By Grace Alone

A pensioner is doing her best to educate children in an informal settlement in Okahandja.

23 June 2019 | Social Issues

Okahandja • Tanja Bause



“I’ll look after kids until the day I die,” says Rosina Gertze (64) of the Genade kindergarten in Okahandja’s informal settlement.

She says she was born in Gibeon and together with her grandmother’s sister, moved to Grootfontein when she was five. “I had my first baby at 21. My parents were very strict. It wasn’t like today when girls as young as 15 often already have babies,” she says.

Because her husband was a policeman, they were transferred often and lived in Omaruru, Arandis and Windhoek. “But my husband was killed in 1981 and then I moved back to my parents in Mariental,” she says.

There she was a domestic worker until she and her parents moved to the Five Rand informal settlement on the outskirts of Okahandja, before moving to Okakarara. It was here, in 1990, that she first had to do with children in a kindergarten. After living in Swakopmund for a few years, Gertze moved to Okahandja where she cared for the aged.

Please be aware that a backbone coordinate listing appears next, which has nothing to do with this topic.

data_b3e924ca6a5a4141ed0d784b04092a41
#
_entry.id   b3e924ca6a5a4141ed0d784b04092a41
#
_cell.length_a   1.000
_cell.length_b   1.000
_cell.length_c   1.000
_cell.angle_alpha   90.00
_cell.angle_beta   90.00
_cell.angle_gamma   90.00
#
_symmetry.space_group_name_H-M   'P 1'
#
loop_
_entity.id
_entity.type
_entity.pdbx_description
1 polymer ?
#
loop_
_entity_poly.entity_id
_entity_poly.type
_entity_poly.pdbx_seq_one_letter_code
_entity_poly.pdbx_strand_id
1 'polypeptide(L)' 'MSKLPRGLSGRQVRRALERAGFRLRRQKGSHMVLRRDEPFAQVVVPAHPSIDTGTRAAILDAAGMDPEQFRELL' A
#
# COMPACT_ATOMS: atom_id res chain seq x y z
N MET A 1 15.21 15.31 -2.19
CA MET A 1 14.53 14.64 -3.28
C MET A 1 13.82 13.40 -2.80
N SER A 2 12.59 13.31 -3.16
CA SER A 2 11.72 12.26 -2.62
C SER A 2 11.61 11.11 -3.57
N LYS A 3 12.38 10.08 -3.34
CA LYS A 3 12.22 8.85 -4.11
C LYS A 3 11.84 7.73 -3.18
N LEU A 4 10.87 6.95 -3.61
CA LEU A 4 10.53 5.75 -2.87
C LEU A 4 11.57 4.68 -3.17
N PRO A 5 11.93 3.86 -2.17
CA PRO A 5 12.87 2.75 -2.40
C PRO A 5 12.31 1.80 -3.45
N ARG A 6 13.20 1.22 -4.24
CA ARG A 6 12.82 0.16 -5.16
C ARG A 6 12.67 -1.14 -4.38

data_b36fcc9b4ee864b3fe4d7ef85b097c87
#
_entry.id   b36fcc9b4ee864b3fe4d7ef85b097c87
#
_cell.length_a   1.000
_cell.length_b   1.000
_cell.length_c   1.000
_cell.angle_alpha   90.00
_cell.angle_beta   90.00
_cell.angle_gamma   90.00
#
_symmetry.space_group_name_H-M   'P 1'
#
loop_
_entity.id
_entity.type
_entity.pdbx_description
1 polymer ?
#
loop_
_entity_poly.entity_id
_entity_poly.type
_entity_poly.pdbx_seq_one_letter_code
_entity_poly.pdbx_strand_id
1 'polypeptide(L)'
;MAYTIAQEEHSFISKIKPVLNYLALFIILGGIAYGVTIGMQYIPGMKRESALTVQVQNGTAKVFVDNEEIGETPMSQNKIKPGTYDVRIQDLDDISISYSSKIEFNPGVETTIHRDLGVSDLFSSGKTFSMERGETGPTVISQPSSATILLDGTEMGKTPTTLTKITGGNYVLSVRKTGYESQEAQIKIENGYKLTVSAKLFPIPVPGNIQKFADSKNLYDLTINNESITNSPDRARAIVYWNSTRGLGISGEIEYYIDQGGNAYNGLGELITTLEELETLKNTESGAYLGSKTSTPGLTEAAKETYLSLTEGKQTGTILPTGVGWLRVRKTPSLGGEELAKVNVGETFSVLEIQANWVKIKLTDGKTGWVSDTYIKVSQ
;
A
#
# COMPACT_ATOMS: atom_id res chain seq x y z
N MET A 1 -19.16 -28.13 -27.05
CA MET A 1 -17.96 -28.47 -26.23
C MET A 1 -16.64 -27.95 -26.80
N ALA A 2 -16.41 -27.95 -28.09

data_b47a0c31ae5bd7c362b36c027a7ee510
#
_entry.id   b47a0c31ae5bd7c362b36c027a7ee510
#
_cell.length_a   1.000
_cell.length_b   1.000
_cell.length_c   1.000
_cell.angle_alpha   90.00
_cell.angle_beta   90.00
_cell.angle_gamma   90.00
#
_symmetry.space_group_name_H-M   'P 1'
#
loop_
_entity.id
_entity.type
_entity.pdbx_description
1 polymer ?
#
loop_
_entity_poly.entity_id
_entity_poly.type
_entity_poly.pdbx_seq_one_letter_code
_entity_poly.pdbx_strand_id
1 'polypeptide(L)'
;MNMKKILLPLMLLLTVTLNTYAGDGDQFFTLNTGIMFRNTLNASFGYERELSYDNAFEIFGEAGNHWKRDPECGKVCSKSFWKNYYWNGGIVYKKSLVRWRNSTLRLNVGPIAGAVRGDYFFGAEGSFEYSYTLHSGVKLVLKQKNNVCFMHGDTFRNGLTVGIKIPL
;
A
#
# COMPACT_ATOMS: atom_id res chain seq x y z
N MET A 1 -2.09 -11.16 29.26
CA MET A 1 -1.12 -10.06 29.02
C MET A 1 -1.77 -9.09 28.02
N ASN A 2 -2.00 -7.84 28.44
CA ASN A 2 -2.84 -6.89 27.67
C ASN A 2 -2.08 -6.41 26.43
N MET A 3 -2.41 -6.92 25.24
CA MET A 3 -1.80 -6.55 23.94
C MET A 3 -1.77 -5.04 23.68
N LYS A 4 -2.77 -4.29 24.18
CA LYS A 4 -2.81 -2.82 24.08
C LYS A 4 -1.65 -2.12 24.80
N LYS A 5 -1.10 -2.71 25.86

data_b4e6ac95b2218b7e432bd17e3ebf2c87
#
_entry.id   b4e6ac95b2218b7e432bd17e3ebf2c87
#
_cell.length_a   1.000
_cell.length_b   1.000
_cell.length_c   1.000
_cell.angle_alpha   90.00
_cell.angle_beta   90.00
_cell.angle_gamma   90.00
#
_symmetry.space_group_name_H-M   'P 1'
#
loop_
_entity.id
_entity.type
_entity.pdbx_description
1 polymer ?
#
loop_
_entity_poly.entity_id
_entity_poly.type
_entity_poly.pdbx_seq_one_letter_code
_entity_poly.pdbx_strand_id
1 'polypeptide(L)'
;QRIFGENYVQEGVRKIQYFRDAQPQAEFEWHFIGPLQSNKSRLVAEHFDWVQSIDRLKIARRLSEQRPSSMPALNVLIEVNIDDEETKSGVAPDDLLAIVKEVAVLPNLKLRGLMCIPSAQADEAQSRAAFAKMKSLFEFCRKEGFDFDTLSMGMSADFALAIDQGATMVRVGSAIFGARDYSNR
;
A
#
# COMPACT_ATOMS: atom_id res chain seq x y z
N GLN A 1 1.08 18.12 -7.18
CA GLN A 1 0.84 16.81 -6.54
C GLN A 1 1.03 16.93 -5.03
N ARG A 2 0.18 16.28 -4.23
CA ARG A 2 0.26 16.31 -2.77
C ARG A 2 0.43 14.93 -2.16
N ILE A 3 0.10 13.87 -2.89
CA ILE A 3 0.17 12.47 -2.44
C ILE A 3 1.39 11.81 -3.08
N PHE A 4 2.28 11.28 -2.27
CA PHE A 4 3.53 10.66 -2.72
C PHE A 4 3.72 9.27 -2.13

“Someone I know then asked me to help out at a kindergarten. Eight years ago I helped at the Shipena preschool for a year before I started Genade from my home in 2013,” she says.

“If you just sit around, you’ll get sick. You have to stay busy, and the children do just that!”

Having started with 23 kids back then, she now takes care of 20 children.

Teaching

Gertze completed two courses in early childhood development through the Council of Churches. “The courses were in English, and it wasn’t easy. But now I can say that I completed both successfully and I have the certificates to prove it,” she says proudly. “I teach the children in English because it’s what they need to be able to speak when they go to school.”

She says she charges N$100 per child per month. “But many of the parents don’t have money and I can’t have the children out on the streets. So even if the parents can’t pay, the kids still come to me. Many of them get here with an empty stomach. Then I make oats or fat cake, because a hungry child can’t focus,” she says.

Gertze adds that the situation is dire and parents suffer. As a result she is thankful for everything she gets. “Some parents give me a pack of meat a month, which is also OK,” she says.

“I didn’t start Genade to make money. I started it to get children off the street, to teach them something, and if I have enough, to fill their stomachs.”

With her own money she was able to build a classroom where the kids sit on blankets on the floor and where they learn. They also take naps here.

“If there is one piece of advice I can give young people, it is to not leave school and to study hard. We are busy getting old. You are the future and will have to take over one day.”

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